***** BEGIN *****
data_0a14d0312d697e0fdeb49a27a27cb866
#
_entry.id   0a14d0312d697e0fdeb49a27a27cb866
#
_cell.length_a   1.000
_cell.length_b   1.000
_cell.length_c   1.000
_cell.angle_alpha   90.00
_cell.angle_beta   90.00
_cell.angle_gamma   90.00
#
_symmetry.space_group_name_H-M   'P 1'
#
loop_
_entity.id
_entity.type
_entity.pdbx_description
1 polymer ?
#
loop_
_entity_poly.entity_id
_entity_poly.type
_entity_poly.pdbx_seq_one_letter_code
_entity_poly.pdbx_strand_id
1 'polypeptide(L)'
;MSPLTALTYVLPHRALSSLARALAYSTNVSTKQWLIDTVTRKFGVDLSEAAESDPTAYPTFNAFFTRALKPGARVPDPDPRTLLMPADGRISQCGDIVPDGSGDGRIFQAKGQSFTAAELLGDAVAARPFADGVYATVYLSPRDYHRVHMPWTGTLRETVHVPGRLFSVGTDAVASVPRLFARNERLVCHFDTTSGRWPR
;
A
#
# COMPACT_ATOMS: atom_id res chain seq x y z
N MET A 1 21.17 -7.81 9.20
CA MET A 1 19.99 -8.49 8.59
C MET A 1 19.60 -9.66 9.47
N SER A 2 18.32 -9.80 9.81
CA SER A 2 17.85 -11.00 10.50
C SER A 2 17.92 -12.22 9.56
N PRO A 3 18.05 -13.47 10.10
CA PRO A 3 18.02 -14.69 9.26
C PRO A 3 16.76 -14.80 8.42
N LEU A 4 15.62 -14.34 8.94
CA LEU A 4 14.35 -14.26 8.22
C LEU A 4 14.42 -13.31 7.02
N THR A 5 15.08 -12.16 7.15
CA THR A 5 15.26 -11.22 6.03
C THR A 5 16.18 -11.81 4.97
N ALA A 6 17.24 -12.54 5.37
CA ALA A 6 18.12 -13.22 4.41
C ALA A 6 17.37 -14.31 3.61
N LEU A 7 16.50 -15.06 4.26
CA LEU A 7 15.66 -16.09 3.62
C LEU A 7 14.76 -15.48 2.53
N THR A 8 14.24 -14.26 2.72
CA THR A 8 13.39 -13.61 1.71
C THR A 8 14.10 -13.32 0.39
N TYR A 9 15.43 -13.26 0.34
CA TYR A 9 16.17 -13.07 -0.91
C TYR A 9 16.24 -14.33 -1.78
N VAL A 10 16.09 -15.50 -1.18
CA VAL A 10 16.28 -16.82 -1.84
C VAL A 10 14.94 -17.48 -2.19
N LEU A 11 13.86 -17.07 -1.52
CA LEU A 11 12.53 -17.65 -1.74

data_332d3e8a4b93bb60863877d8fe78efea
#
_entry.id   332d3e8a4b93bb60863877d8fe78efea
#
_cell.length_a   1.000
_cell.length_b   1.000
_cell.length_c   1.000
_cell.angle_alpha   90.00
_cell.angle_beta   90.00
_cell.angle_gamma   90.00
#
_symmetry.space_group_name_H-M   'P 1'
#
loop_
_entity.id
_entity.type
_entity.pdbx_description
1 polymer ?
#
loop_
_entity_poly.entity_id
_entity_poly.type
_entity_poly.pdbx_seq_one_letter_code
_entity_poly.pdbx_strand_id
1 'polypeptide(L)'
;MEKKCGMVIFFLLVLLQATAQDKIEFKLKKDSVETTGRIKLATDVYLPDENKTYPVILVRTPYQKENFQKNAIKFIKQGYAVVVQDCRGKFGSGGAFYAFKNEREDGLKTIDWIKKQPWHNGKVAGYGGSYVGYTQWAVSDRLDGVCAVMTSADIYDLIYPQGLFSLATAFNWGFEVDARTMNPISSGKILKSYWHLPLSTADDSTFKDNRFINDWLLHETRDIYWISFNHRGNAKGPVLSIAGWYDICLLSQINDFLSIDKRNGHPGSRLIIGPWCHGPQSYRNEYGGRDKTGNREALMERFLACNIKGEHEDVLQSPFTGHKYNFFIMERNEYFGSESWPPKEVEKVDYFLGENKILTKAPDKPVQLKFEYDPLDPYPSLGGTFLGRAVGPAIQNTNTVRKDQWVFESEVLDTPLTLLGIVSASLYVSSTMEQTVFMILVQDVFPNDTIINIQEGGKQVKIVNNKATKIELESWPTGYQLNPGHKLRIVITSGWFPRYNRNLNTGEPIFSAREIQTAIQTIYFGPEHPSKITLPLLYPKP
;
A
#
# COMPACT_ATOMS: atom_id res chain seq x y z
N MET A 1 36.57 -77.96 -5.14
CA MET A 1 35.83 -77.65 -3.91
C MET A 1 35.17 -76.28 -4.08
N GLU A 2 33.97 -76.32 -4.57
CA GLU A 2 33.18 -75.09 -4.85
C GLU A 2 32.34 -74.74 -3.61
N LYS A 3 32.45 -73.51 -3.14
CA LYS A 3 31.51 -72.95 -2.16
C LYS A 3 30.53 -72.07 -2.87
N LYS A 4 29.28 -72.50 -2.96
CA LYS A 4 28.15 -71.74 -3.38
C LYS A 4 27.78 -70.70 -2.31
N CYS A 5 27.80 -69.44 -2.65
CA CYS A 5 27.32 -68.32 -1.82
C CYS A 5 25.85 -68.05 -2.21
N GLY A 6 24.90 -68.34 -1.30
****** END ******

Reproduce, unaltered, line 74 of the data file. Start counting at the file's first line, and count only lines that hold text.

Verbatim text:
_symmetry.space_group_name_H-M   'P 1'